One year ago today, my girlfriend Valerie passed away. It was very sudden. Within three days she was gone. I didn’t give a eulogy at her funeral, because I was too broken hearted to speak, so I’m going to do it now.
I’m going to try to keep the melodrama to myself. I’ve written at length about how much I miss and love her. But the truth is that she’s still a mystery to me.
We didn’t date for very long. We started talking in early November of 2011 (just before I became homeless) but didn’t have a face-to-face date until early January. A year is not a lifetime, but she was such a complex, deep, layered, interesting individual that even if we had a lifetime, she would continue to surprise me.
She had STRONG tattooed on one of her wrists, but it could have sat on her fist. Her words were like cannon balls that burst through anything in their path. She was not afraid of anyone, and if need be, she would kick your ass. But she was not there for destruction, she was there to help. She was the kind of person that could start a revolution, but for the right reasons. She helped people. She gave till it hurt. She shielded people with her strength until they took that strength upon themselves.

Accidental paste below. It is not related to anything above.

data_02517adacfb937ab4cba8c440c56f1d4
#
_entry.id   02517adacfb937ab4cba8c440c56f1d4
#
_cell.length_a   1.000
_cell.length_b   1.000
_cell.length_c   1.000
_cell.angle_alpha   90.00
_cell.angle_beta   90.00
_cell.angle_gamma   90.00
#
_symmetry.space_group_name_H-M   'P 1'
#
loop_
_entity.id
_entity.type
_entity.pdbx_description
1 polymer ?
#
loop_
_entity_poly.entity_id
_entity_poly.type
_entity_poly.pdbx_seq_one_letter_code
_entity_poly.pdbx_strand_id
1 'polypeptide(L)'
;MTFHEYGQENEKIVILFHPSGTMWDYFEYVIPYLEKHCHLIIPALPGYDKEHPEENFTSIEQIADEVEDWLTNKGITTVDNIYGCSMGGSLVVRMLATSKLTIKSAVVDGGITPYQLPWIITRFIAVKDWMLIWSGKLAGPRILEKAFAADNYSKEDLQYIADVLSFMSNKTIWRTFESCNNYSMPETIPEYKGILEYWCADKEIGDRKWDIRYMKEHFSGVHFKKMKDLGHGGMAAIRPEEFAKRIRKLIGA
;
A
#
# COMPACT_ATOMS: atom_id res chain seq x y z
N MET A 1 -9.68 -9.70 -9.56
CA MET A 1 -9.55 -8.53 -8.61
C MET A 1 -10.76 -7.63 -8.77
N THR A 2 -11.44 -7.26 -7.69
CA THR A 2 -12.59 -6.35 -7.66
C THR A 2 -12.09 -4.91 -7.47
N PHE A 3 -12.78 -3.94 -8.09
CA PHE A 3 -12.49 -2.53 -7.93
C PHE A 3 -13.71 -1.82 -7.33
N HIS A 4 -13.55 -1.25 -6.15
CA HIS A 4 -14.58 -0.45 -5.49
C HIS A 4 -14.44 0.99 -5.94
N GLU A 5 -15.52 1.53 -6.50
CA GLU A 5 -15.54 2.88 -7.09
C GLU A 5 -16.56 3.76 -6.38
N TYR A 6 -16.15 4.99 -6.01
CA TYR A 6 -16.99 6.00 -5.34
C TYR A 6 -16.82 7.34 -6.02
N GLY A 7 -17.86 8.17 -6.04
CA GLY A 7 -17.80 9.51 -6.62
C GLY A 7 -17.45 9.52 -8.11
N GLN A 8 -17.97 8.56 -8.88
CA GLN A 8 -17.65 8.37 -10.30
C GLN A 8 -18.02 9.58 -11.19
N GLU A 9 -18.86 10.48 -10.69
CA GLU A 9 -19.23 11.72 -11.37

But she was also gentle and shy. Being alone triggered panic attacks. She didn’t believe in herself as much as she should’ve. She was often passive. I know that this wasn’t always the case, but this was the Val that I knew. She was multifaceted, like a cut ruby. She was large, she contained multitudes (I wish I had a Wilde quote to use there, but I’ll settle for Whitman).
She was the most brilliant writer that I have ever had the pleasure of knowing. Her short stories are masterpieces. She had nearly 25 stories published in magazines, many quite prestigious. Her poetry is sharp and unyielding, like the knife she carried in her bag. Her novel is not just adorable and hilarious, but it is a wry view of the double standard between pursuit in straight romance novels and gay ones.
She was also a caring teacher who brought the best out of her students. She never left a student behind. She was so beloved by her students and coworkers that Mercy College set up a scholarship in her name.
I don’t know what else to say. She was the best person that I ever knew. She saved me. My only regret is that I didn’t get to spend the rest of my life with her. I’m glad that she got to spend the rest of her life with me.